Dr. Martin Luther King, Jr., president of the Southern Christian Leadership Conference, and Mathew Ahmann, executive director of the National Catholic Conference for Interrracial Justice, at the March on Washington for Jobs and Freedom on Aug. 28, 1963. Photo courtesy of the National Archives and Records Administration.
Fifty years ago this month, Martin Luther King Jr. called upon Americans to "let freedom ring ... from every village and every hamlet, every state and every city." Palo Alto will celebrate King's Dream and the historic 1963 March on Washington for Jobs and Freedom on Aug. 26, with an emphasis on the link between Silicon Valley and the King legacy.
The event will feature labor leader and civil rights activist Dolores Huerta; Clayborne Carson, executive director of Stanford University's Martin Luther King, Jr. Research and Education Institute; a multimedia commemoration with jazz vocalist Kim Nalley, actor Aldo Billingslea performing as King, musicians Marcus Shelby and Tammy Hall; and a special tribute to 1963 March participants Clarence Jones, John Lewis and Joan Baez.
A showing of the celebrated film "Soundtrack for a Revolution" will take place from 5 to 7 p.m. with the music and tributes to follow.
Palo Alto's event is expected to be the second largest commemoration of the March and King's "I Have a Dream" speech in the country, outside of the 2013 March on Washington celebration in Washington, D.C., Carson said. The event is sponsored by the City of Palo Alto, The Martin Luther King, Jr. Research and Education Institute and developer Jim Baer.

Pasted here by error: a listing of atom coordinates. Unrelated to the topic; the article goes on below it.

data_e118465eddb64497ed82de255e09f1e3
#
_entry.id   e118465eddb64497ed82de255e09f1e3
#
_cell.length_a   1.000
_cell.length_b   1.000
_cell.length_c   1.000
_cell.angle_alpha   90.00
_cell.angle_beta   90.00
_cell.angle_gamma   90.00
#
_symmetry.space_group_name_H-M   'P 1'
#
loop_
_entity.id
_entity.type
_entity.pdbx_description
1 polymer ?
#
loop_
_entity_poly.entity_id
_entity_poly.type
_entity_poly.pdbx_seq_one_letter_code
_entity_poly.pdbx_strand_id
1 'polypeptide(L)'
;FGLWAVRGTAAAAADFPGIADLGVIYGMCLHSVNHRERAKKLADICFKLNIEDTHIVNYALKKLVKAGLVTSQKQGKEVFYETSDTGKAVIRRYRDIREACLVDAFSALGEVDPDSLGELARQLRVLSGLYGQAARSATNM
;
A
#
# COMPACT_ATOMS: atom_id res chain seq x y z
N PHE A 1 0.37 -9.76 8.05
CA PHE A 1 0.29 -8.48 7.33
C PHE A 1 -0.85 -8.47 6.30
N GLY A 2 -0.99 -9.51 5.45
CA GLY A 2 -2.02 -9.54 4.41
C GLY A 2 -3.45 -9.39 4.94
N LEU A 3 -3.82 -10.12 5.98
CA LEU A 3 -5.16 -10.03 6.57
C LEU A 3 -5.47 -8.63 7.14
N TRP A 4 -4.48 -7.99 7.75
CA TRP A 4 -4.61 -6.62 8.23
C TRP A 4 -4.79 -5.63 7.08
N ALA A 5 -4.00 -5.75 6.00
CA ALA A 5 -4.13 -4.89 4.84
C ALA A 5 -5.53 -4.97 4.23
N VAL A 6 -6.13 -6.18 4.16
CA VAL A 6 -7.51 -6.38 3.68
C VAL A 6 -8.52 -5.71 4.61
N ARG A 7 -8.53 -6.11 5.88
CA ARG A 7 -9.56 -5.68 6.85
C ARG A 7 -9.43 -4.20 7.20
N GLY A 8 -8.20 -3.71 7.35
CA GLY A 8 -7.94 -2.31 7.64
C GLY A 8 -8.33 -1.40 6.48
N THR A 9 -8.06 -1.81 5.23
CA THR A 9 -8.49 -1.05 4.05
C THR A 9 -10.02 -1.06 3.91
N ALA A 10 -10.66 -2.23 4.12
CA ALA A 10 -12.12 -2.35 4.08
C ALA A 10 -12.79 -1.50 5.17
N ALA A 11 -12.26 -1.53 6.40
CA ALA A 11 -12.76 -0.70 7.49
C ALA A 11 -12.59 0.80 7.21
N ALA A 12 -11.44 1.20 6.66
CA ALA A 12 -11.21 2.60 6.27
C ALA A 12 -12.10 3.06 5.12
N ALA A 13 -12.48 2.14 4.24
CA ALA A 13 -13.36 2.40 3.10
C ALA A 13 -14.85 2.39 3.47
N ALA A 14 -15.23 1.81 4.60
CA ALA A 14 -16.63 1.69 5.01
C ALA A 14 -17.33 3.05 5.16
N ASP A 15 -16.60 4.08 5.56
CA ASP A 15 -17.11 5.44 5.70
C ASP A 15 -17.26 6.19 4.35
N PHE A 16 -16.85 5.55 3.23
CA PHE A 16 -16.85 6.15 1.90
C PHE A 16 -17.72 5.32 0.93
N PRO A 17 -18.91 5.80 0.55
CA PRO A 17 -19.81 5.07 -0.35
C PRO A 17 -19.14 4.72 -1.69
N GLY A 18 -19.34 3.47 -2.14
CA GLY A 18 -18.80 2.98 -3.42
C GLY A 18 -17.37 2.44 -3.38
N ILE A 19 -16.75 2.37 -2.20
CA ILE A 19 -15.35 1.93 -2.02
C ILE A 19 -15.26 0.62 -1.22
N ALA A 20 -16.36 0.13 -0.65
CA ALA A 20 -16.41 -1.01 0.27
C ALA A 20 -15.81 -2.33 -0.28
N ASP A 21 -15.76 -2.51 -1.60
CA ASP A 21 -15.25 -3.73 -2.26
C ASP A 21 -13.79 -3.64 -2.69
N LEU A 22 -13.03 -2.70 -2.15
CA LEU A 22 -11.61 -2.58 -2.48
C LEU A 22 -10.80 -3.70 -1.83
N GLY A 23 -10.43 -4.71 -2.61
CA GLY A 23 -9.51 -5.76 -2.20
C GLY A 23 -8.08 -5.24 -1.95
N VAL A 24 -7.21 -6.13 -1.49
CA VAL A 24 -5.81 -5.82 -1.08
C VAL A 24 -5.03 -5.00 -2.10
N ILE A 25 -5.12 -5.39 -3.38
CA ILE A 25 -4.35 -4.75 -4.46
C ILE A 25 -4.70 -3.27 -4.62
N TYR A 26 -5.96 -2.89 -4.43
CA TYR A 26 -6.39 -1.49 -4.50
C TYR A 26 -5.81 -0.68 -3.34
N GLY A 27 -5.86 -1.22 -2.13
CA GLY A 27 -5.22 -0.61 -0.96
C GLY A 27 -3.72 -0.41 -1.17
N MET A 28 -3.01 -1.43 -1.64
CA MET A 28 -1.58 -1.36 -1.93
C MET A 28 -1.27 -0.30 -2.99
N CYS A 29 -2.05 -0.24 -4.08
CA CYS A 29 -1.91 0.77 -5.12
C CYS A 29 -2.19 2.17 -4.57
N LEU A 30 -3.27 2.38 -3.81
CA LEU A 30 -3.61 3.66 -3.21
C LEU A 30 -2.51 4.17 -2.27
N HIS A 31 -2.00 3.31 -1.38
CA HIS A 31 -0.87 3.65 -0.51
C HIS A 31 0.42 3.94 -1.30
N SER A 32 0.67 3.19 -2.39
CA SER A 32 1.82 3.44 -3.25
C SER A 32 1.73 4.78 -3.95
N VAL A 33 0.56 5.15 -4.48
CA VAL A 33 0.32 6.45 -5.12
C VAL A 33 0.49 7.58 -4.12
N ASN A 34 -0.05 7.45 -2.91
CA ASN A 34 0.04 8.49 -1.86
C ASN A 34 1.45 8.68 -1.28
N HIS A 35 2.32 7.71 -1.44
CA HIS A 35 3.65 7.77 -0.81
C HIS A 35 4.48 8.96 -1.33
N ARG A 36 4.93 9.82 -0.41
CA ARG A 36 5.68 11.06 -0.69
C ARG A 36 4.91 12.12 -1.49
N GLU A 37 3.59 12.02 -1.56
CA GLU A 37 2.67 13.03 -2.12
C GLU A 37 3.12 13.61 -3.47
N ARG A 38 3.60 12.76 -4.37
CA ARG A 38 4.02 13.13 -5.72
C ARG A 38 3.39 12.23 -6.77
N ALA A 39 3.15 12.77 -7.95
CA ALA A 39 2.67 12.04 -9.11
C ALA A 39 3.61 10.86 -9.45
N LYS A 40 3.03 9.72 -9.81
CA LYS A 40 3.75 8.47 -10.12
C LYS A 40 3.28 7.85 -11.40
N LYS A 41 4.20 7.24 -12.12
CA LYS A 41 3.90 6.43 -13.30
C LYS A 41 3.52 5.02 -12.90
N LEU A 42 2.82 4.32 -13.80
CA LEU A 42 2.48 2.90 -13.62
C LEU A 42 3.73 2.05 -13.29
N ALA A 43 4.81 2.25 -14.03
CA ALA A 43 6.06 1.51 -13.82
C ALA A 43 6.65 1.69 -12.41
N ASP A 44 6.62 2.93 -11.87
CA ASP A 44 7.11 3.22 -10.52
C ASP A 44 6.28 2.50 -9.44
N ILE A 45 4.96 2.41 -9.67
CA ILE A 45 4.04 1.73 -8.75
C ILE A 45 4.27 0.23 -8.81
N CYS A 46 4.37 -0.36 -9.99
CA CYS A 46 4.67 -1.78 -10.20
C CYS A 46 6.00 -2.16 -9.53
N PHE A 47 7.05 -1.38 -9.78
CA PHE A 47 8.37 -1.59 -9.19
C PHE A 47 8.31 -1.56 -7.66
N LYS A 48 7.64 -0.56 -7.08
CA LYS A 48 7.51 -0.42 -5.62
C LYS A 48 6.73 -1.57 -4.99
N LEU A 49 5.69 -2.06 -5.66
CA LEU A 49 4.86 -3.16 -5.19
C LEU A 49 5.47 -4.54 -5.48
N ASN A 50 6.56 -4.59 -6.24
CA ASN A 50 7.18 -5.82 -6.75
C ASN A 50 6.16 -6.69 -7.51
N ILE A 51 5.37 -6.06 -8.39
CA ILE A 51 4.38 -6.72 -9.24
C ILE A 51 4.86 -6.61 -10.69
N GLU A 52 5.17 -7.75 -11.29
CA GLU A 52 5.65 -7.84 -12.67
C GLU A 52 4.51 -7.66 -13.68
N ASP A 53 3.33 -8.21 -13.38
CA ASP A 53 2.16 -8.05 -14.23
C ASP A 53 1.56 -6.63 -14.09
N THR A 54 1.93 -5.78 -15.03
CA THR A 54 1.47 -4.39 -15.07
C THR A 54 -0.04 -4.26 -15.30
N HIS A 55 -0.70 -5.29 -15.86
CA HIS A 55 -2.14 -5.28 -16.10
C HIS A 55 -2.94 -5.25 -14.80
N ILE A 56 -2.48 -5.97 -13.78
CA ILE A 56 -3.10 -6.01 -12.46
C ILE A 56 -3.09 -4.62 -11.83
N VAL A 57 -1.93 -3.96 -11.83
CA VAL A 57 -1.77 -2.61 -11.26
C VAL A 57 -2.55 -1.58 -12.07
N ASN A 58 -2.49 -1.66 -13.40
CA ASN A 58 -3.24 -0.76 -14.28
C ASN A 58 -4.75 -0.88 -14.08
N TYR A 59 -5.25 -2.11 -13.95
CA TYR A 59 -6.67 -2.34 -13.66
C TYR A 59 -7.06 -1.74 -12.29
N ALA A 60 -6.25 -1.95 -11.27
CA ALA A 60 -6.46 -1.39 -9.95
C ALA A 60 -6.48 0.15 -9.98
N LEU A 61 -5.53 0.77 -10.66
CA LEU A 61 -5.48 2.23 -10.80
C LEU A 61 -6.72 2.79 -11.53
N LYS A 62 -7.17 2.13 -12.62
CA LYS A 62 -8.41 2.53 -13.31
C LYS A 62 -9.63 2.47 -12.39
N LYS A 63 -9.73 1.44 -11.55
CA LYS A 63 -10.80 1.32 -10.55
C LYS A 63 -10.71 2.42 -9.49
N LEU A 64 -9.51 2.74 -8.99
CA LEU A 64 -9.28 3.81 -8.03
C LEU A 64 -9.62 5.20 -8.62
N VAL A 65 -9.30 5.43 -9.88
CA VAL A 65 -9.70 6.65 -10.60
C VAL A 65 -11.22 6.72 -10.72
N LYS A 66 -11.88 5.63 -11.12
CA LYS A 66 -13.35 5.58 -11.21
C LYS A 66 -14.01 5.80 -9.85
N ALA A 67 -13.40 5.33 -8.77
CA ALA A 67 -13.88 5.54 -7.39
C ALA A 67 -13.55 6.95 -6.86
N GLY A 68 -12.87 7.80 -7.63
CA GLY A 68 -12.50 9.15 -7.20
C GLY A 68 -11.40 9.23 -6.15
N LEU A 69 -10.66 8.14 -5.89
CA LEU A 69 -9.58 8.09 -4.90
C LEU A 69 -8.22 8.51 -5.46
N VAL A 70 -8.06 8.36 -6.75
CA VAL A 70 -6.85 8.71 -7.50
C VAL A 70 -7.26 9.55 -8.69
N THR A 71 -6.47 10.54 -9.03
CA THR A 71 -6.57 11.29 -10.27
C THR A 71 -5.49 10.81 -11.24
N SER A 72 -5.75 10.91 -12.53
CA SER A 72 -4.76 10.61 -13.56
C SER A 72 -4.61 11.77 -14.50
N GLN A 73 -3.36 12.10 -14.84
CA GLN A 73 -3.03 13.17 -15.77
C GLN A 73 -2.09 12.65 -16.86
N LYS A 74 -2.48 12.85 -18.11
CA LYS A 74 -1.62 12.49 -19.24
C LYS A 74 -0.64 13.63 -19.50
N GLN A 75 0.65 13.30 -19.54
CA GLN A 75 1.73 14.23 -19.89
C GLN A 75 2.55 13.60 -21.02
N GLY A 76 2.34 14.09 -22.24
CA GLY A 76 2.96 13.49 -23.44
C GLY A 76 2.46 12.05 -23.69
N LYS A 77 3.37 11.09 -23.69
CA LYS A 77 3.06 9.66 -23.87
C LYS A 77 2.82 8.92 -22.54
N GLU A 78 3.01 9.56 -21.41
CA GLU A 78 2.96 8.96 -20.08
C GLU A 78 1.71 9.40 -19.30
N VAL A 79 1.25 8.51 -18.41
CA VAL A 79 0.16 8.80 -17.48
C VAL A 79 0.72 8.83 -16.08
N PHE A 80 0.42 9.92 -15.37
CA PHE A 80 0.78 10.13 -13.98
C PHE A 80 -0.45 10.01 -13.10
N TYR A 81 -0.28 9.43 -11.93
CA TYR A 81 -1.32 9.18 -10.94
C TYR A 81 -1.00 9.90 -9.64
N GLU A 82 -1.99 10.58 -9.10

The free event is open to the public.
"Join us in honoring our past. Together we will move forward with commitment to a nonviolent future," Baer said.
Palo Alto and Stanford have strong ties to supporting King's legacy. He spoke on the Stanford campus on at least two occasions, and in 1985 his widow, Coretta Scott King, selected Carson to edit and publish all of her late husband's writings, speeches, sermons and correspondence. Stanford's King Research and Education Institute, which Carson founded, is a center for research about King and the movements he inspired.
In 2007, Palo Alto's City Hall Plaza was renamed King Plaza in honor of Martin Luther and Coretta Scott King.
"The City of Palo Alto has a long history of community engagement on the issues that Dr. Martin Luther King dedicated his life to, namely peace, freedom and equality for all. The words of his 'I Have a Dream' speech still ring true today, and we honor his legacy with the recognition of the historic contributions he made to this country," Palo Alto Mayor Greg Scharff said.
Organizers hope the event will inspire action to complete King's dream of an equitable society for people of color and all people, they said.
"Silicon Valley, the site of history's greatest revolution in communications technology, can and should play a major role in disseminating the visionary ideas associated with King, the most prominent leader of one of history's greatest freedom struggles. This collaboration between the King Institute and the City of Palo Alto can and should serve as a stimulus for long-term collaborations involving local residents and leading Silicon Valley institutions to 'let freedom ring' throughout the world," Carson said.
What: Let Freedom Ring! A celebration of the 50th anniversary of the March on Washington.
Who: Labor leader Dolores Huerta; scholar Clayborne Carson; multimedia commemoration featuring jazz vocalist Kim Nalley, actor Aldo Billingslea (as King), musicians Marcus Shelby and Tammy Hall; and special tributes to March participants Clarence Jones, John Lewis and Joan Baez
Where: King Plaza, 250 Hamilton Ave., Palo Alto
When: Monday, Aug. 26, 5 to 9 p.m. Film showing of "Soundtrack for a Revolution" from 5 to 7 p.m.; music and oratory performances from 7 to 9 p.m.